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Waiting for 'Superman' (2010)
A pathetic piece of propaganda
One of the few things Guggenheim got right was that there is something wrong with the system. Unfortunately, Guggenheim pointed his finger at teachers and teacher unions but not at the real problem.
I want to discuss a study before I discuss the real problem. I cannot remember who did the study but I can tell you the major conclusions. The researchers estimated that the performance of a student is affected only 13-17% by the teacher in the classroom. Why? Answer: Students are human and they have human problems that have nothing to do with the teacher.
For instance, many students in low performing schools arrive to school starving. If you think this doesn't matter then I challenge you to go home tonight and fill up your dinner plate like you normally do, then put half of the food back (which will likely still be more than some students get at night), then go to bed (which you might have trouble doing if you still feel a little hungry), then do not eat any breakfast the next day nor compensate by drinking extra coffee. See how well you do at work when you are starving and have likely gotten less than adequate sleep. Then imagine having to do that everyday of your life but on a worst scale since the little food you do get will probably be out of a can.
As you can see, teachers have such little effect on how well their students do because students have human problems that teachers do not have the time, resources, or training to deal with. The hunger some students face is just one of the problems students have and it is actually not as big as some of the other problems students have, such as getting to school alive.
Overall, teachers have such a small effect on student performance but they have been blamed as the one of the few reasons education in the U.S. is so poor. Now you see why teacher unions are valued by teachers. Without those unions, teachers would be fired left and right for something they have little control over.
So, if teachers and teacher unions aren't what is really wrong with the system, what is? The answer is corporations. Guggenheim actually pointed this out by noting how education started declining in the 1970s. However, he chose to point the finger at educators as the reason for this. In reality, the 1970s is also when wages started to stagnate while corporations and the upper crust of America started to absorb all the profits of our hard work.
To see how income equality affects education, let us look at Finland. Guggenheim used Finland as an example of a country with high test scores that we should try to shoot for. What Guggenheim didn't mention is that Finland only tests their students once every five years. Most likely because there is NO EVIDENCE WHATSOEVER that high test scores equals better education. Anyway, something else Guggenheim didn't mention is that Finland is much more equitable than America.
I don't recall the exact numbers but a study done in the 2000s showed how the income gap in America was in the thousands of percents (I believe 3,400+%)while that in Finland was under 100 (I think 50-60%). So, in Finland, the students are still human but the problems these students have are much more manageable because their parents have the resources needed to manage them. The reason students in Finland have better test scores is that the students in Finland arrive to school having eaten enough, have universal health care, etc.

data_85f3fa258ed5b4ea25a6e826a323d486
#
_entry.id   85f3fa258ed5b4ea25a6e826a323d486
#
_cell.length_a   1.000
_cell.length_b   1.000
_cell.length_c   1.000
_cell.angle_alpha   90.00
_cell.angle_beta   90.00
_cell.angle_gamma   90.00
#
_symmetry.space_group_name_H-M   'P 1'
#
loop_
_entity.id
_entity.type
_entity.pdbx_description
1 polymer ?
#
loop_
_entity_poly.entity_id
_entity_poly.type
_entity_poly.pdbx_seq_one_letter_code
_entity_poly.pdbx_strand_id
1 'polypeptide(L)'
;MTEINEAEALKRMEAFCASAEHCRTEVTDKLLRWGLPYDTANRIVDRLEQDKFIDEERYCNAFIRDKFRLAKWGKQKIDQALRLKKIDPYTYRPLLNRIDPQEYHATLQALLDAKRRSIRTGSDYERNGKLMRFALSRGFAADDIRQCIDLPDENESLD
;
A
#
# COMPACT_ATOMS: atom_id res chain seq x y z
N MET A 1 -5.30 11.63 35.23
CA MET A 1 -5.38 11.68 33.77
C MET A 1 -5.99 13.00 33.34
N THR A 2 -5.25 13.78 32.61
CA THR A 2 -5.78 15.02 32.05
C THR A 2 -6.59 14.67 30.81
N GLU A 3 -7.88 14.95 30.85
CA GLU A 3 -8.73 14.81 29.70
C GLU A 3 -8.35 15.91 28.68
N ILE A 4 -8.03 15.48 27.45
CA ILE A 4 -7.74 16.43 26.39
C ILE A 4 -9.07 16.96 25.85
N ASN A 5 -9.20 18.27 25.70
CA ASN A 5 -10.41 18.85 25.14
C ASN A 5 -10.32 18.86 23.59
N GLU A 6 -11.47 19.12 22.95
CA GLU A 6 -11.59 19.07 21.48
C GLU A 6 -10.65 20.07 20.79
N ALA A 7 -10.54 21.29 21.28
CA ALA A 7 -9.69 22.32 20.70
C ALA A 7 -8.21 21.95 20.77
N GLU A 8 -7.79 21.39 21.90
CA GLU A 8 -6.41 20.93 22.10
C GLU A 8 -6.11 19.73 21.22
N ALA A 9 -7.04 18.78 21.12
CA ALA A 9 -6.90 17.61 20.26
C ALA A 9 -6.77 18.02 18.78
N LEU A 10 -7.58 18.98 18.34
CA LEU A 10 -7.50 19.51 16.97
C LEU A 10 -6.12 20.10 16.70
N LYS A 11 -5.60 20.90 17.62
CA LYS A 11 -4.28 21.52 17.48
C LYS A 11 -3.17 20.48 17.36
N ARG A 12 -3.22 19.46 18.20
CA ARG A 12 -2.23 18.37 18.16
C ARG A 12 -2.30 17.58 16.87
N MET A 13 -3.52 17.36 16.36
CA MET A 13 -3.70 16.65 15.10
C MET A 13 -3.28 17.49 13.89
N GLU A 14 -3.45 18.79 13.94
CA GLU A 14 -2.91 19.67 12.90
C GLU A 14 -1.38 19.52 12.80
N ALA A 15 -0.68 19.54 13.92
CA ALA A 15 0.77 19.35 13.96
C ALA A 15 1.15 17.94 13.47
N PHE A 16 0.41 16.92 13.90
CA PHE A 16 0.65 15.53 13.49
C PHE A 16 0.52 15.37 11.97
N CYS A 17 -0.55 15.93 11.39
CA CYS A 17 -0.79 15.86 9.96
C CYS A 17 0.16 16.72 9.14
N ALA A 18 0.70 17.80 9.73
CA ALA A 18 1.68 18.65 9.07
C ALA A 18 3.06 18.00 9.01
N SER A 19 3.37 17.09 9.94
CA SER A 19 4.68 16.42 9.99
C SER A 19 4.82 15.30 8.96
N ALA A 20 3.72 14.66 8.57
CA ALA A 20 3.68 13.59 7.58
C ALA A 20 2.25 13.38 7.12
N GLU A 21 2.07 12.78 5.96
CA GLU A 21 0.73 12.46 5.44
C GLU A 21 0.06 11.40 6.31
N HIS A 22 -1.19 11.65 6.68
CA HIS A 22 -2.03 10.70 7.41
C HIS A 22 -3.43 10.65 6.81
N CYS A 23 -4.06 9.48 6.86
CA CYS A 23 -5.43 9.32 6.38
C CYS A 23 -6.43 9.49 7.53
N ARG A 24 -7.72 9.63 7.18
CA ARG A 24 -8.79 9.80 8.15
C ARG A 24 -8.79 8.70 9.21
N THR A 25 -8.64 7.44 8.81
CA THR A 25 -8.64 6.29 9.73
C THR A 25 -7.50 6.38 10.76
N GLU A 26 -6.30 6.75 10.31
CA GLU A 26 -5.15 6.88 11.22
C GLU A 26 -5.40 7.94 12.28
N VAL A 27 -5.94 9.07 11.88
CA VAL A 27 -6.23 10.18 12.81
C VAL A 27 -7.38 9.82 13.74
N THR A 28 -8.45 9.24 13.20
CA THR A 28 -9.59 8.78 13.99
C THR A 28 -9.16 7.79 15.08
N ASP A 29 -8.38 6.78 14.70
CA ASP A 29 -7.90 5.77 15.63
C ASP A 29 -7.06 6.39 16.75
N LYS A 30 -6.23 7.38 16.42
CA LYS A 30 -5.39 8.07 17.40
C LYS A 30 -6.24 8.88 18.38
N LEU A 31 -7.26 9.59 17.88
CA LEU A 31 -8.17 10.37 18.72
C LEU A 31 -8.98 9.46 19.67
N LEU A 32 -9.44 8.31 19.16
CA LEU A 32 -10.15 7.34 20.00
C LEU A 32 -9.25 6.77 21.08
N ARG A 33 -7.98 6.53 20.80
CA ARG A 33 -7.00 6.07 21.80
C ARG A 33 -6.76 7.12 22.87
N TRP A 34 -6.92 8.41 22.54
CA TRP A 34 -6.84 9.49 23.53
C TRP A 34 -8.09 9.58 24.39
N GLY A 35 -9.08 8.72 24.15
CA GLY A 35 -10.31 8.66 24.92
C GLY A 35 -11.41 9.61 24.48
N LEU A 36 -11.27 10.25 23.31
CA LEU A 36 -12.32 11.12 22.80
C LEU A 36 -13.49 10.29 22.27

A more direct example of how corporations are the problem are the standardized tests. Recall that there is no evidence supporting higher scores equating to better education. Instead, what standardized tests show is that you are better at following directions and conforming which means you are better suited for a job in the service industry. This is why corporations, including corporate media like this movie, constantly talk about improving test scores; better scores equals better workers for the service jobs that are quickly becoming the only jobs available to most Americans.
I can go on about the misinformation in this movie since there seemed to be a misleading fact or quote every five seconds. However, I am limited to 1,000 words so I can't go on showing how corporations and income inequality are the real culprits of the poor state of education in this country. Now that you know though, you can look up literature about income inequality to further education yourself. Since I cannot go on about income inequality, I feel I should use the few words I have left to address the most misleading of facts the movie presented; the facts about KIPP schools.
Guggenheim made it seem like KIPP schools dramatically improved test scores but what the move didn't tell you is that KIPP students are in school 62% longer than students in public schools (which means many KIPP students spend more time in school than their parents do in work). Also, KIPP schools only allow students to take electives if they have high grades in their core(tested on standardized tests)classes. Thus, KIPP students spend more than 62% extra time on the subjects tested on. Lastly, just as KIPP schools accept public money without having to follow public rules (Guggenheim points out this means no tenure or teacher unions), another public rule KIPP schools don't have to follow (which Guggenheim conveniently ignored) is that KIPP schools can expel students who are doing poorly. Thus, KIPP schools can artificially increase their test scores by expelling students who will lower the average right before they take the test. Overall, the test score gains don't look particularly impressive when all of the facts are laid bare. Especially when you realize that all KIPP schools don't have impressive test scores (also conveniently left out by Guggenheim).